Amazon Web Services
For cloud computing; this gives us the flexibility we need on various fronts combined with scalability. All of our production services run on EC2 instances. We're excited about how Amazon is helping scale innovation in general by increasingly building up from the bottom of the stack. For our needs their newer innovations have sometimes not panned out for us (we had issues with their Elastic Load Balancers a while back, and their search service lacked some flexibility and had a latency profile that just didn't work well for us) but we've been convinced for a while it's the most solid platform to be on. We are currently using S3, ELBs, CloudFormation, ElasticFileStore, among other services.
This is for cluster configuration, machine, and role management, keeping our production system sane as it scales. It’s an area where we’ve seen some iteration. At one point we had home-grown Go scripts to do deployment. Then we migrated to Docker. We’re excited that Google has finally brought some of its special sauce in this arena to the market.
We currently use RethinkDB as its an open-source, scalable JSON database built from the ground up for the realtime web. It inverts the traditional database architecture by exposing an exciting new access model – instead of polling for changes, we can tell RethinkDB to continuously push updated query results to applications in realtime. RethinkDB’s realtime push architecture dramatically reduces the time and effort necessary to build scalable realtime apps. It also works well with Bleve our current search.
Redis (Amazon ElastiCache)
A massive distributed cache, predominantly of individual object properties and query results, so we can serve most of our data without hitting the DB.
At the heart of our system must be a powerful pubsub solution, and Kafka is the latest technology we’ve adopted here. It must handle huge numbers of subscriptions and notifications so that when object properties change, we can notify all interested parties quickly. We process MySQL binlogs into a Kinesis stream, which we then read from. We're in the process of moving from to Kafka. In the meantime, our NetX stack uses a very basic home-grown pub-sub written in GoLang.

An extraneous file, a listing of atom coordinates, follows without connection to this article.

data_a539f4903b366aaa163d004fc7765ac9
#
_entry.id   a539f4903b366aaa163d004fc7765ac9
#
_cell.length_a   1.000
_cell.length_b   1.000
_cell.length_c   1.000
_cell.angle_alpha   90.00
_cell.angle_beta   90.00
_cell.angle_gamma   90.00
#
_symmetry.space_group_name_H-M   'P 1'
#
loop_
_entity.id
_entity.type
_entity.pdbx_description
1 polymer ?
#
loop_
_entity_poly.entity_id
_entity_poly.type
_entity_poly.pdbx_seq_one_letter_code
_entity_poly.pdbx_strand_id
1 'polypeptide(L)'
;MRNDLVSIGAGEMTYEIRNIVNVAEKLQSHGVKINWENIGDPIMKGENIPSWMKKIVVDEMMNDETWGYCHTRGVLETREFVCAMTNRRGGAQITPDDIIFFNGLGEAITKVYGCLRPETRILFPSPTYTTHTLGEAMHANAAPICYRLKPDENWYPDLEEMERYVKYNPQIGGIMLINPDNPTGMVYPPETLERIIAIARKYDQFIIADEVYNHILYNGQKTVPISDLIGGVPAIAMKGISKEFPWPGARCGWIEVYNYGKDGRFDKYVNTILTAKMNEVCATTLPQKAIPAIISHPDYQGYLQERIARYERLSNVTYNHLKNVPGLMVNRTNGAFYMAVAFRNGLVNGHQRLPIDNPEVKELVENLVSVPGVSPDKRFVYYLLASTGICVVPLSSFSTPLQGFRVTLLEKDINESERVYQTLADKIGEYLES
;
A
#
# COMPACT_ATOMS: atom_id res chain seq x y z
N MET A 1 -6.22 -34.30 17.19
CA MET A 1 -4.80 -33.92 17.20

We switched from Solr and now power our search with this search platform. So far it's been felxible and generally much faster.
We record lots of raw data and metrics about NetX activity to help us understand how the product is working. We funnel all kinds of logs here, from mission-critical change data that affects product functionality to event logs that feed into reports on our key company metrics. In the past we’ve used Scribe and Flume.
Datadog / InfluxDb.
For collecting, graphing, and alerting on operational stats about production systems. We’ve tried Grafana in the past and are moving towards Datadog.
Useful Technical Information
Each module/service connects to the main repository via api calls. Main repository is exposing calls to the frontend app via http API.
Each repository module can use own technology and can communicate with other services via repository calls.
Repository and services are currently wrapped in a Docker container. We are now in the process of splitting these into at least three containers; Repository + File service + Services.